For 50 years, the Sullivan County Catskills have been my summer home. I accompanied my parents for one-week vacations to small hotels and relative’s homes, and I paid for college working in the …
For 50 years, the Sullivan County Catskills have been my summer home. I accompanied my parents for one-week vacations to small hotels and relative’s homes, and I paid for college working in the region’s iconic hotels. Thirty years ago, I bought a place of my own. I raised my kids here, made friends and absorbed the natural beauty and community that make these hills, lakes, rivers and valleys a special place. What keeps it fresh and exciting after all this time is the opportunity to bicycle the spider web of roads and byways that are an endless fount of new adventures. This year, I am grateful for its abundant bounty and generous citizenry like never before.
Bicycling is more to me than just a physical activity. I’m sure everyone has an exercise that makes them feel a freedom from the mundane, a lightness and agility that takes them beyond their day-to-day existence. When I ride I find that flow meshing with a beautiful machine: a perfect balance, untethered from the confines of gravity.
It’s the riding on country roads that brings me particular joy. For the summers that I worked in Catskill resorts, I would bring my bicycle and explore the county and town roads around the hotels. To a city kid, it was a profound shock to be free of urban noise and to suddenly be conscious of the hiss of my tires on the pavement. It was a pleasant surprise to discover the courtesy that drivers demonstrated and the admiration that I often got when I described my routes to curious locals because riding in this part of the world meant that you were often climbing. Unlike Brooklyn, this country is not flat; hills could be long, steep and unpredictable. The downhills were as challenging as the uphills particularly when the road got rutted or the smooth pavement turned to gravel.
This summer of coronavirus riding took on a new meaning and became an important part of my path to well-being. After hunkering down in Hoboken during the early days of COVID-19, I succumbed to the siren call of the Catskills and decamped from my city apartment to my Lake Huntington bungalow. It’s now late September and I’ve only been back twice for very short visits.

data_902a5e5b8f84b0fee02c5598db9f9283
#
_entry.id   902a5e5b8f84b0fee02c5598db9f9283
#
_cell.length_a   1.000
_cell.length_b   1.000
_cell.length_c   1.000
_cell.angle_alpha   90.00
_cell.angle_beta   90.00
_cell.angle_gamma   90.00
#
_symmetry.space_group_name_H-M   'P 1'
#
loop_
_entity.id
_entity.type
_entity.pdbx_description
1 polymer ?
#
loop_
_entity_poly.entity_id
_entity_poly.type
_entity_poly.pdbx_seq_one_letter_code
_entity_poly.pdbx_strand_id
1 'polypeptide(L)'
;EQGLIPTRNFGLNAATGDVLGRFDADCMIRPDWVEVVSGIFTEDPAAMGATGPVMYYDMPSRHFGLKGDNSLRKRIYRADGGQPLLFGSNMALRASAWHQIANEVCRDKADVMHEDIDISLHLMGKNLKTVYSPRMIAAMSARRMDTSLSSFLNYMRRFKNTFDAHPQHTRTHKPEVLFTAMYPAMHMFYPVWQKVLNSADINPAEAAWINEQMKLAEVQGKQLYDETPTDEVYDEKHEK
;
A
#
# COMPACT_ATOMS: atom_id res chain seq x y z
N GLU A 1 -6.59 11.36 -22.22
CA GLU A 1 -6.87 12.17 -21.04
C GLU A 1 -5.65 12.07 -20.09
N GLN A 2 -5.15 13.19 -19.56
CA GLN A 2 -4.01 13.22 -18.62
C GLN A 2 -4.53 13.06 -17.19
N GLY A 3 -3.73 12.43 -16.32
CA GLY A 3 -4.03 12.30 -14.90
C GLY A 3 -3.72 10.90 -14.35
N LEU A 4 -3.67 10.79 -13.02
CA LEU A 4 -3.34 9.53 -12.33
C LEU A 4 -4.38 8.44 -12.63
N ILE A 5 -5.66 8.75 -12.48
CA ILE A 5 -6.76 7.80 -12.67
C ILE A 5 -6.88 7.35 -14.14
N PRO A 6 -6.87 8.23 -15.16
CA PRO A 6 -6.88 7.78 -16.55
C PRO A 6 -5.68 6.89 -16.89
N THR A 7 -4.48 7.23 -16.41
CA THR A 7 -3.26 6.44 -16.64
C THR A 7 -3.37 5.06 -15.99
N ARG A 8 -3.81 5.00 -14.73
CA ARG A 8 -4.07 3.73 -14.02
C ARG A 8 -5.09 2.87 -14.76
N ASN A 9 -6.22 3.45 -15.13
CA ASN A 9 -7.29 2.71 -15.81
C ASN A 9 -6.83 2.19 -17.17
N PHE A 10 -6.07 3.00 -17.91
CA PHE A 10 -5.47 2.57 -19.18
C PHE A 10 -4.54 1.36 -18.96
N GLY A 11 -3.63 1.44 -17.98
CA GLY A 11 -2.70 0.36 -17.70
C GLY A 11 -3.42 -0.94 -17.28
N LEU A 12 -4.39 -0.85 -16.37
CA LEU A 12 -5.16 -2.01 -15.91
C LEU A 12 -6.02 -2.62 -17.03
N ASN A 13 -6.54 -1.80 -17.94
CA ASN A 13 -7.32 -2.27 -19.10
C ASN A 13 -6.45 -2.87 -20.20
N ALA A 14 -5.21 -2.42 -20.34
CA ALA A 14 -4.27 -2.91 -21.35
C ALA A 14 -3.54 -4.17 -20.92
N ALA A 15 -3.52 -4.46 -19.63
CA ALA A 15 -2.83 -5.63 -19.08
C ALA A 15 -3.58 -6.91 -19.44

It became obvious to me and many others that bicycling was an activity that could be done safely and responsibly. Almost by definition, recreational bicyclists need to stay a safe distance apart. Sullivan County seemed to be taking precautions that my more populous neighborhood was treating cavalierly. I felt more comfortable here biking to a coffee shop and sitting in the outdoor spaces then I did back home. There was just more space to spread out in a small town than a congested urban sidewalk. It felt easier to breathe. Since June, I’ve been biking six days a week when weather permits.
As the days get shorter and the nights get colder here in western Sullivan County, I will have to return to the more crowded streets of Hoboken. Our summer cottage lacks insulation and our community turns off our water as the danger of frost increases. It is almost time to depart for the winter months, but I did not want to leave without saying thank you.
I am grateful to my neighbors and to the many that we share the road with. Back in May, I was reluctant to come; it seemed unfair to bring our city stresses and problems here. I worried that summer visitors would overwhelm scarce resources. I feared the introduction of new infection vectors when so little was understood about transmission. It became clear that I underestimated the resilience of Sullivan County. Residents and business here were more resolute and common sense compliance seemed universal. My spring of uneasiness and trepidation gave way to a summer of cautious joy.
I’ve been asked why at 65 years old I enjoy straining to pedal my bicycle over these challenging windy roads. There is reward in the accomplishment, there is satisfaction in the ability to scale a hill that I had to walk the last time I attempted it, there is a fascination with an unfamiliar road and wondering what is around the next turn or over the next crest.
I am looking forward to my final rides along both sides of the Delaware River, climbs in the hills above Jeffersonville and visits to the delightful coffee shops of Western Sullivan. Thank you for sharing your bounty.
Charles Rubin is a systems engineer, amateur baker and essayist living in Hoboken, New Jersey and Lake Huntington, New York.